“In five years I don’t think there’ll be a reason to have a tablet anymore,” Heins is quoted as saying, “Maybe a big screen in your workspace, but not a tablet as such. Tablets themselves are not a good business model.”
Oddly enough, Heins goes on to say, “In five years, I see Research In Motion Ltd (NASDAQ:BBRY) to be the absolute leader in mobile computing — that’s what we’re aiming for. I want to gain as much market share as I can, but not by being a copycat.”
That’s an oxymoron if I’ve ever heard one. Mobile computing includes a secular shift toward smartphones and tablets, but you could also arguably include shifting from desktops to laptops within the PC market. Of the three devices that embody mobile computing — smartphones, tablets, and laptops — Research In Motion Ltd (NASDAQ:BBRY) only sells one.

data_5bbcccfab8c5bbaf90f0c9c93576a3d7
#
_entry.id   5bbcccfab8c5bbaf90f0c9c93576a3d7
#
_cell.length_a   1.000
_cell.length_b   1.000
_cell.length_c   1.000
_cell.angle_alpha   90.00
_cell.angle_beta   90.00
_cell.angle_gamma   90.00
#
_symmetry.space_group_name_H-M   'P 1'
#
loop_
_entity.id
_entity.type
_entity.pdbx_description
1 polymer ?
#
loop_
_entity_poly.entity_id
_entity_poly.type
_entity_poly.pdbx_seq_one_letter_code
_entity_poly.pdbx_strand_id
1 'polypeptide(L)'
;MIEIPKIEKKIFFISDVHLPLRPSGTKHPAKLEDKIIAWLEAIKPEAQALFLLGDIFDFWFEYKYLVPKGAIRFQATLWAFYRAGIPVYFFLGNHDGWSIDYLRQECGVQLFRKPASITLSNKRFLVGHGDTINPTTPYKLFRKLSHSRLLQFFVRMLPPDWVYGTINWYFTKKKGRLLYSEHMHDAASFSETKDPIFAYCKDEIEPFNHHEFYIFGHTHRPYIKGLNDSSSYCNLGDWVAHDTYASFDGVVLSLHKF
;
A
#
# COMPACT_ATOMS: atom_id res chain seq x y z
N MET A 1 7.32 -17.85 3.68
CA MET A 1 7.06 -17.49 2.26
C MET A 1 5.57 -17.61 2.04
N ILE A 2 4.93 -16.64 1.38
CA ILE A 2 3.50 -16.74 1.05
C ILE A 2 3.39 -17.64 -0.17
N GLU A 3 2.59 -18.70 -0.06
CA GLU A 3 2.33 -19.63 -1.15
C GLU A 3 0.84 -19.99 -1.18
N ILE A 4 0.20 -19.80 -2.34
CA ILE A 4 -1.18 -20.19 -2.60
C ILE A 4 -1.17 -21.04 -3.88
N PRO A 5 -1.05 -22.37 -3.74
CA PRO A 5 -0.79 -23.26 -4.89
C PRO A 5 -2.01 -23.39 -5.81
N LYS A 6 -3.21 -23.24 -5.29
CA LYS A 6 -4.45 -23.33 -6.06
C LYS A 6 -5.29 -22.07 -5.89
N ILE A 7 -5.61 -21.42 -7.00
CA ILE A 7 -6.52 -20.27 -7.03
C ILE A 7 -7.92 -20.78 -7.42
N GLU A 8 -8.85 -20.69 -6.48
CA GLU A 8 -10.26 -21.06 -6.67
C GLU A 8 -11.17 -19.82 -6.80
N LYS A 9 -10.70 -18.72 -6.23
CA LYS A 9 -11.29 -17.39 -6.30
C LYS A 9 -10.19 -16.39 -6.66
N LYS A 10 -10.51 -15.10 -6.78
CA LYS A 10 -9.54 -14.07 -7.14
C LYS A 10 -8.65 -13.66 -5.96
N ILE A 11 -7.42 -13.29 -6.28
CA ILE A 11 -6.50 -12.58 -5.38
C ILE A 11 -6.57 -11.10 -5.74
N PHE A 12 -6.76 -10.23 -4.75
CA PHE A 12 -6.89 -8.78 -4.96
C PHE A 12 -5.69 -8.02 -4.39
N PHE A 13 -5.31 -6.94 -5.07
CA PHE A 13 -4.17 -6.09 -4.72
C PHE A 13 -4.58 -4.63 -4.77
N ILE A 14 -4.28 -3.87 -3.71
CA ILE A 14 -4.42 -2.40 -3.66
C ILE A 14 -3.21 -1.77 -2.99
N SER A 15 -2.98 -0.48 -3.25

It’s certainly true that tablets have not been a good business for Research In Motion Ltd (NASDAQ:BBRY). Shortly after jumping into the market with the PlayBook, the company promptly recorded a pre-tax non-cash charge of $485 million related to a glut of unsold inventory. While PlayBook unit shipments haven’t been consistent, to the company’s credit they’re holding up relatively well for a device that’s two years old and only received minor upgrades. That may also be a function of the price dropping from $500 to under $200 over the past two years.
The tablet market is also much harder to crack competitively. Not only does Research In Motion Ltd (NASDAQ:BBRY) have to compete with market leader Apple Inc. (NASDAQ:AAPL) and its iPad and iPad Mini, but on the low end habitual disrupters Amazon.com, Inc. (NASDAQ:AMZN) and Google Inc (NASDAQ:GOOG) are perfectly content selling hardware at cost.